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AKC dog in Finals?

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I think you will oftentimes find a merle or two (Dick Williams has run a merle, I remember, and Rose Anderson runs merles) and a few red dogs, perhaps. Definitely, colored dogs are a small minority.

 

I think, though, that while few colored dogs are successful at higher levels of trialing, there is less bias towards them than there might have once been - rather, I think most people are willing to judge a dog on its performance and not on its appearance.

 

Was it last year that a red dog won on of the Finals across the pond? Or the Supreme? I don't remember for sure.

I think he won the English finals.

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I saw Lyle Lad run at the Vashon Sheepdog Classic and it was a red dog I believe. However it was such a smokin' run I don't think anyone was looking at the color.

 

There you go, Tea. Said it best as usual :)

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I think what we will see in the coming years is a balance between a reduction in bias towards colors as a younger generation takes over stewardship of the working sheepdog and skepticism about the working ability of colored dogs due to the rising popularity of pet/sport bred candy colored Border Collies.

 

In other words, I think the bias would eventually go away if breeding for pet/sport dogs stopped, but I don't foresee that happening any time soon.

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actually the trend in sport dogs will probably increase the bias. few fo the strictly sport bred dogs can work up to par, Over time I think we will see more dogs bred solely for sports with fewer crosses to the working lines, but IMO still too many

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Dear Doggers,

 

Ms. Liz wrote (in part): "I think what we will see in the coming years is a balance between a reduction in bias towards colors as a younger generation takes over stewardship of the working sheepdog . . ."

 

I doubt it. In a quarter century, I've seen two red and two white dogs I would have liked to run, no merles, That doesn't mean I haven't been beaten by all of the above - I have been. Nor does it mean that I could NEVER find an off-colored dog I'd want to run. It's possible.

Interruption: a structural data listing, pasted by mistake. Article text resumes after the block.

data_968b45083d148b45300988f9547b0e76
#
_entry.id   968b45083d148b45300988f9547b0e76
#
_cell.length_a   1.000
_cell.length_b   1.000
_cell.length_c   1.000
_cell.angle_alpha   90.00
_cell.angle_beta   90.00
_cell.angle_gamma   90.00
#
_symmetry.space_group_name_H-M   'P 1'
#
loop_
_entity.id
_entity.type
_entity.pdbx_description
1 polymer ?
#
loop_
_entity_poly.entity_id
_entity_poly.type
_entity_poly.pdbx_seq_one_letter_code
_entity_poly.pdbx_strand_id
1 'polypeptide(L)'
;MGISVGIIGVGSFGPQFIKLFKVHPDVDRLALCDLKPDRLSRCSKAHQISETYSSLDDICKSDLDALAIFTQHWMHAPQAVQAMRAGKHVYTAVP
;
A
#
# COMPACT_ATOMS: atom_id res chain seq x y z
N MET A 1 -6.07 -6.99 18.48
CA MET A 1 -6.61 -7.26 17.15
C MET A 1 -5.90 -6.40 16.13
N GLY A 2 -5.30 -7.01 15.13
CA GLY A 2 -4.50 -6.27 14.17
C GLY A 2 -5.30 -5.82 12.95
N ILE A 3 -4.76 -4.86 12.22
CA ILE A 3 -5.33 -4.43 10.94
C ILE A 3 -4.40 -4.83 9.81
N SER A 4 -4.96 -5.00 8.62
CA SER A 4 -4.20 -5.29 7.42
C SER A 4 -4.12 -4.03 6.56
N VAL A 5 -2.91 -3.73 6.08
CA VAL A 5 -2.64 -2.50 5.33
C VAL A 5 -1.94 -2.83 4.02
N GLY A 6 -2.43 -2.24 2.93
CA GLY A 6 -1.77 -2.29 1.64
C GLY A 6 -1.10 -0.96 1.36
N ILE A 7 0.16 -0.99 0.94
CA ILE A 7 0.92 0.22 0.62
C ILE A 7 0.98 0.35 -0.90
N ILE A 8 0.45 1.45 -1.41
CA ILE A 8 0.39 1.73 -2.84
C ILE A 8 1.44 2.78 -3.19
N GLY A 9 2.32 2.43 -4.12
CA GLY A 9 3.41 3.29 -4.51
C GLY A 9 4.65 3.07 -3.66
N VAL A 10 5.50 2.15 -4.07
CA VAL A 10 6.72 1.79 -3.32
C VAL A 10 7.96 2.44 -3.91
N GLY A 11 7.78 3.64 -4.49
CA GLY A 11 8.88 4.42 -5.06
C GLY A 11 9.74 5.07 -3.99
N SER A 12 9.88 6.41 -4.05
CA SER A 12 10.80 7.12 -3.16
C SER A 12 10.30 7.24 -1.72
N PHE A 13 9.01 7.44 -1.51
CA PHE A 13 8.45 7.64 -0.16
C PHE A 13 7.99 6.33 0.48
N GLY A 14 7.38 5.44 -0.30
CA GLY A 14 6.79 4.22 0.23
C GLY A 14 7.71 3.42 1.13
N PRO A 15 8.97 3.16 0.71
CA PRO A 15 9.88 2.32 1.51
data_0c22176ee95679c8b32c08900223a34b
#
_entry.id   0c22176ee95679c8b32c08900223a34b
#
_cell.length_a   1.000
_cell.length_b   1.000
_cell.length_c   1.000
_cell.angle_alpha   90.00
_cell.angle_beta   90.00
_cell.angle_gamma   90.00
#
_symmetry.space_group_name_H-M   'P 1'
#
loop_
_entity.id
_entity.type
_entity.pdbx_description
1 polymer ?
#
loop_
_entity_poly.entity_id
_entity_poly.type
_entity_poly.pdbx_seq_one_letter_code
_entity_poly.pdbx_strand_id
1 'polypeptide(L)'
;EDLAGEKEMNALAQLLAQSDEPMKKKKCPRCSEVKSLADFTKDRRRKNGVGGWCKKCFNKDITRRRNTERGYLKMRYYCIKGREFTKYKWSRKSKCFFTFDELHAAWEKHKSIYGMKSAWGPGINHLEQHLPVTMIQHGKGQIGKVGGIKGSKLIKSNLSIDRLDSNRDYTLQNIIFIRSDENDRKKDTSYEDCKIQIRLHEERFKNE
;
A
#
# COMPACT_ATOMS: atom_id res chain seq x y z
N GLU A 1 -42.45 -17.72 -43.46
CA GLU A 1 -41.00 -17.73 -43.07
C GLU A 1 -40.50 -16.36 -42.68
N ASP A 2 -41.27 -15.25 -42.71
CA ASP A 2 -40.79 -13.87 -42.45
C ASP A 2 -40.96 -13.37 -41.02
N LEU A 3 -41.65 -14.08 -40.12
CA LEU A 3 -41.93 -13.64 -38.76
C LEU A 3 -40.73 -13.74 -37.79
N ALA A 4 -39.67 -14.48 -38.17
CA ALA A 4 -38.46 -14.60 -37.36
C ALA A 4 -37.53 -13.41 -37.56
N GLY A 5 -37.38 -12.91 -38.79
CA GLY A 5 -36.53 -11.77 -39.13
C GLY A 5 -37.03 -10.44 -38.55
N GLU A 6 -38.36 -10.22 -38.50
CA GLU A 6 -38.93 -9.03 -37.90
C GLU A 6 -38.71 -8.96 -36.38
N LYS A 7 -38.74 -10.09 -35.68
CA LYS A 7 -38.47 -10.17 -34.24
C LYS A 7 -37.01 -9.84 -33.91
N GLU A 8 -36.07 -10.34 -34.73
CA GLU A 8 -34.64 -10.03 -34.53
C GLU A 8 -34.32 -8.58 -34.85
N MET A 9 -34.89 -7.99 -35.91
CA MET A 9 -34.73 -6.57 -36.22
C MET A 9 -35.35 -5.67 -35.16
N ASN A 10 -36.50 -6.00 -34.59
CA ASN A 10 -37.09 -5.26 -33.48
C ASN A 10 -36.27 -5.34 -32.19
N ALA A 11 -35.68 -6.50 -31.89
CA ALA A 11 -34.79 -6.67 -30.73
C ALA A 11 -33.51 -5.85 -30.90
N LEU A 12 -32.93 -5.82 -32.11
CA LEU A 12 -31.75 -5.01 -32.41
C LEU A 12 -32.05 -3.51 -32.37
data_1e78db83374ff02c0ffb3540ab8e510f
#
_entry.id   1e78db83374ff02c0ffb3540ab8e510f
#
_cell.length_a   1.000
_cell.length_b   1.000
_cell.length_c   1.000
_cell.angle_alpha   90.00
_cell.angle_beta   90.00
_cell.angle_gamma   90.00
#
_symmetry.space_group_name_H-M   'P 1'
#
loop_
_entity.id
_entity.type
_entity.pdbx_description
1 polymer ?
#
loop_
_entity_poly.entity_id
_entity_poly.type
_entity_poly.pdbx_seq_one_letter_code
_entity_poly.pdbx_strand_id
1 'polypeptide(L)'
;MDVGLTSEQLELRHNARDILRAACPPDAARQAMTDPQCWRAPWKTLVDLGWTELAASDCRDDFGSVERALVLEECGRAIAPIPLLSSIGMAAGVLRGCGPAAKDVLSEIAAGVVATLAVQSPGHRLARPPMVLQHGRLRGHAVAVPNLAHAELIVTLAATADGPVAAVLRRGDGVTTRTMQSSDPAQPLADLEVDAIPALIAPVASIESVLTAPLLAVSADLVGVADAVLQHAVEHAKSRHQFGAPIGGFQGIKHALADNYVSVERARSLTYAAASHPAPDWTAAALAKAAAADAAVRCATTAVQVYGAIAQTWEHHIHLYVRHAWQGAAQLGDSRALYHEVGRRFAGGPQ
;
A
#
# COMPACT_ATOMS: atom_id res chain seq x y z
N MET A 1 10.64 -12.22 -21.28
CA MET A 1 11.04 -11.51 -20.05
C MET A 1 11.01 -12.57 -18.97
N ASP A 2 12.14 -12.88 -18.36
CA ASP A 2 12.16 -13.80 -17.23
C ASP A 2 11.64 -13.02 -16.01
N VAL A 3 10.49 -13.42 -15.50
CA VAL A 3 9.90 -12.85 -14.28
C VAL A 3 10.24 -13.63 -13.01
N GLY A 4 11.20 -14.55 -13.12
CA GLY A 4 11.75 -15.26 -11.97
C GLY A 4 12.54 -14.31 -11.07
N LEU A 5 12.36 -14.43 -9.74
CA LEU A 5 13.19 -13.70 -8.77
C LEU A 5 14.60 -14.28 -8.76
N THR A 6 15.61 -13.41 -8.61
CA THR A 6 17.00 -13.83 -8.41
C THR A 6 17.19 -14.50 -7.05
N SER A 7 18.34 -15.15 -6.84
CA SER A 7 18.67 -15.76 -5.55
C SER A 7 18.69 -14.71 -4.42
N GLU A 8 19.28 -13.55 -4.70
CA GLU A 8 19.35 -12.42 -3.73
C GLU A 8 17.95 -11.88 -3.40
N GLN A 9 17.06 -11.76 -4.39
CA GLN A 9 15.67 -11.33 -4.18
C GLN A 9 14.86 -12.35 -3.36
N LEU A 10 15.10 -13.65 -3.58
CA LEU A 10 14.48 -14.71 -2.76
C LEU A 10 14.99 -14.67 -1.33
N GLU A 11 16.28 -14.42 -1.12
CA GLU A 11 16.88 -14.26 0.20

I have known several people whose preference for red or merle dogs influenced their breeding programs. I've not known one whose pups were sought by experienced handlers.

 

Color is a whim. Less important to what I (and most handlers) are attempting as whether one prefers a leather or nylon collar or whether one feeds raw.

 

Preferring traditional colors may be prejudice. But it is unlikely anyone will change that prejudice without producing dogs over a period of years that are among the very best. Top breeders are rarer than top handlers and I know none who’d have the slightest interest in off-colors. .What’s the point? It isn’t hard enough already?

 

 

Donald McCaig

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Nobody here has really brought up the notion that sheep REACT to dogs of different colors DIFFERENTLY...

 

I myslef, being a novice and not understanding why good dogs of color weren't more prevalent....heard for so long it was just a biased thing. That traditional herding people didn't like the "fancier" colors...or that there hadn't been many that had been real great!!

 

It wasn't until recently at a couple clinics run by a few of the top big hats in the country (Ali being one of them)...that they explained that sheep react to dogs of color, differently.....and that although there had been a few good ones, whose talent level over rode there strange coloring in terms of the sheep...that sheep generally responded best to mostly dark colored dogs..mostly white being the most confusing to sheep..

 

ESPECIALLY significant on the lift...when dog and sheep meet eachother for the first time on a trial field and the dance begins...

 

Makes sense when you think about the delecate balance between the sheep/dog..and the predator vs prey factor that they would respond differently to different colors/patterns..

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Except that sheep come in colors other than white, and predators generally don't have the Irish markings of a classically marked border collie. It makes more sense to me that sheep will respond similarly to those dogs that are most like what they are used to seeing. All you have to do is watch sheep that haven't been worked much, if at all, by dogs and what you'll see is sheep reacting to the dogs' behavior. For example, at the Bluegrass on the novice field Texas lambs were used. They didn't know dogs, but the dogs they turned on or stared at were the dogs who *stopped* at the top or who crept up on them (stop/start). It didn't matter what color the dog was; what mattered was what the dog *did* in those crucial seconds when the dog first made contact with them. Predators and prey can read each other: intent, danger, etc. If sheep look at a dog or won't move off a dog I would be more inclined to believe it's because they sense a weakness in the dog and so don't feel threatened and so don't move. It's sort of the same thing you see at oases in Africa where prey species will continue to drink while a predator goes by--not because of the color of the predator but because they know the predator doesn't intend to hunt them at that moment.